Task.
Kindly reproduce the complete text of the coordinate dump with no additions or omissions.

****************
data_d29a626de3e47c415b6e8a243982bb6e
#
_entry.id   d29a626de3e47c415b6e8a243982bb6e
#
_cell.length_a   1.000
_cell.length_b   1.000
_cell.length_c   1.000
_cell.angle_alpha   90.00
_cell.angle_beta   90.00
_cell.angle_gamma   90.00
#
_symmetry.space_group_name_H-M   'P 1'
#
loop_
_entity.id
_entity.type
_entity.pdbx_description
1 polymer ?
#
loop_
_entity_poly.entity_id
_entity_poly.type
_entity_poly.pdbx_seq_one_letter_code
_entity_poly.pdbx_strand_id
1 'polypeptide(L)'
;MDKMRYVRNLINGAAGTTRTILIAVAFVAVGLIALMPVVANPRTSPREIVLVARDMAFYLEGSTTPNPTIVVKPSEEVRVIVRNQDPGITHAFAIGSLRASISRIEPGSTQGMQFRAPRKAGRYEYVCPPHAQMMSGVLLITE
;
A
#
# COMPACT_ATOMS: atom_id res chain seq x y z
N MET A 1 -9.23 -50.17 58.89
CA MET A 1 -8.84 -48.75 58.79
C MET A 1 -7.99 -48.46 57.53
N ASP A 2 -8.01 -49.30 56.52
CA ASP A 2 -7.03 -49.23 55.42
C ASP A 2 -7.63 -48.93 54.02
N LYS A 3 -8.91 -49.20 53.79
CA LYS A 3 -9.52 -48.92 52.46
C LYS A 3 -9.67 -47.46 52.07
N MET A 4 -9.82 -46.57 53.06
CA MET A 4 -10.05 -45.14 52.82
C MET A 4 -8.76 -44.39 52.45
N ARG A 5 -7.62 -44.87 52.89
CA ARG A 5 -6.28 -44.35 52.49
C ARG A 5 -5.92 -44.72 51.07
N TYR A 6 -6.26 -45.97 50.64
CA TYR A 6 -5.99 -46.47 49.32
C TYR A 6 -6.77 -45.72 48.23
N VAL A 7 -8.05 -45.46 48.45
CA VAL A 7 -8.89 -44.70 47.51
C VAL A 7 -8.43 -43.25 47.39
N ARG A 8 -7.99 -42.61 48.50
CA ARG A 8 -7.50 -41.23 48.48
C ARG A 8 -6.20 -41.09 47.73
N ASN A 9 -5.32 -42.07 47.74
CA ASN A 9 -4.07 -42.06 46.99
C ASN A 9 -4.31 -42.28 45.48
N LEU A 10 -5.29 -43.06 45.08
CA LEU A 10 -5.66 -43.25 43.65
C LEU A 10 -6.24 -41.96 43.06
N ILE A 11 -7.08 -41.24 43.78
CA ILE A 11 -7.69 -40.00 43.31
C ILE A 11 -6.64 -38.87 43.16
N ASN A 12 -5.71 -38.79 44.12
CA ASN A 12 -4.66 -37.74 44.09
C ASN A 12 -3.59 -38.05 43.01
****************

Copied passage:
data_d29a626de3e47c415b6e8a243982bb6e
#
_entry.id   d29a626de3e47c415b6e8a243982bb6e
#
_cell.length_a   1.000
_cell.length_b   1.000
_cell.length_c   1.000
_cell.angle_alpha   90.00
_cell.angle_beta   90.00
_cell.angle_gamma   90.00
#
_symmetry.space_group_name_H-M   'P 1'
#
loop_
_entity.id
_entity.type
_entity.pdbx_description
1 polymer ?
#
loop_
_entity_poly.entity_id
_entity_poly.type
_entity_poly.pdbx_seq_one_letter_code
_entity_poly.pdbx_strand_id
1 'polypeptide(L)'
;MDKMRYVRNLINGAAGTTRTILIAVAFVAVGLIALMPVVANPRTSPREIVLVARDMAFYLEGSTTPNPTIVVKPSEEVRVIVRNQDPGITHAFAIGSLRASISRIEPGSTQGMQFRAPRKAGRYEYVCPPHAQMMSGVLLITE
;
A
#
# COMPACT_ATOMS: atom_id res chain seq x y z
N MET A 1 -9.23 -50.17 58.89
CA MET A 1 -8.84 -48.75 58.79
C MET A 1 -7.99 -48.46 57.53
N ASP A 2 -8.01 -49.30 56.52
CA ASP A 2 -7.03 -49.23 55.42
C ASP A 2 -7.63 -48.93 54.02
N LYS A 3 -8.91 -49.20 53.79
CA LYS A 3 -9.52 -48.92 52.46
C LYS A 3 -9.67 -47.46 52.07
N MET A 4 -9.82 -46.57 53.06
CA MET A 4 -10.05 -45.14 52.82
C MET A 4 -8.76 -44.39 52.45
N ARG A 5 -7.62 -44.87 52.89
CA ARG A 5 -6.28 -44.35 52.49
C ARG A 5 -5.92 -44.72 51.07
N TYR A 6 -6.26 -45.97 50.64
CA TYR A 6 -5.99 -46.47 49.32
C TYR A 6 -6.77 -45.72 48.23
N VAL A 7 -8.05 -45.46 48.45
CA VAL A 7 -8.89 -44.70 47.51
C VAL A 7 -8.43 -43.25 47.39
N ARG A 8 -7.99 -42.61 48.50
CA ARG A 8 -7.50 -41.23 48.48
C ARG A 8 -6.20 -41.09 47.73
N ASN A 9 -5.32 -42.07 47.74
CA ASN A 9 -4.07 -42.06 46.99
C ASN A 9 -4.31 -42.28 45.48
N LEU A 10 -5.29 -43.06 45.08
CA LEU A 10 -5.66 -43.25 43.65
C LEU A 10 -6.24 -41.96 43.06
N ILE A 11 -7.08 -41.24 43.78
CA ILE A 11 -7.69 -40.00 43.31
C ILE A 11 -6.64 -38.87 43.16
N ASN A 12 -5.71 -38.79 44.12
CA ASN A 12 -4.66 -37.74 44.09
C ASN A 12 -3.59 -38.05 43.01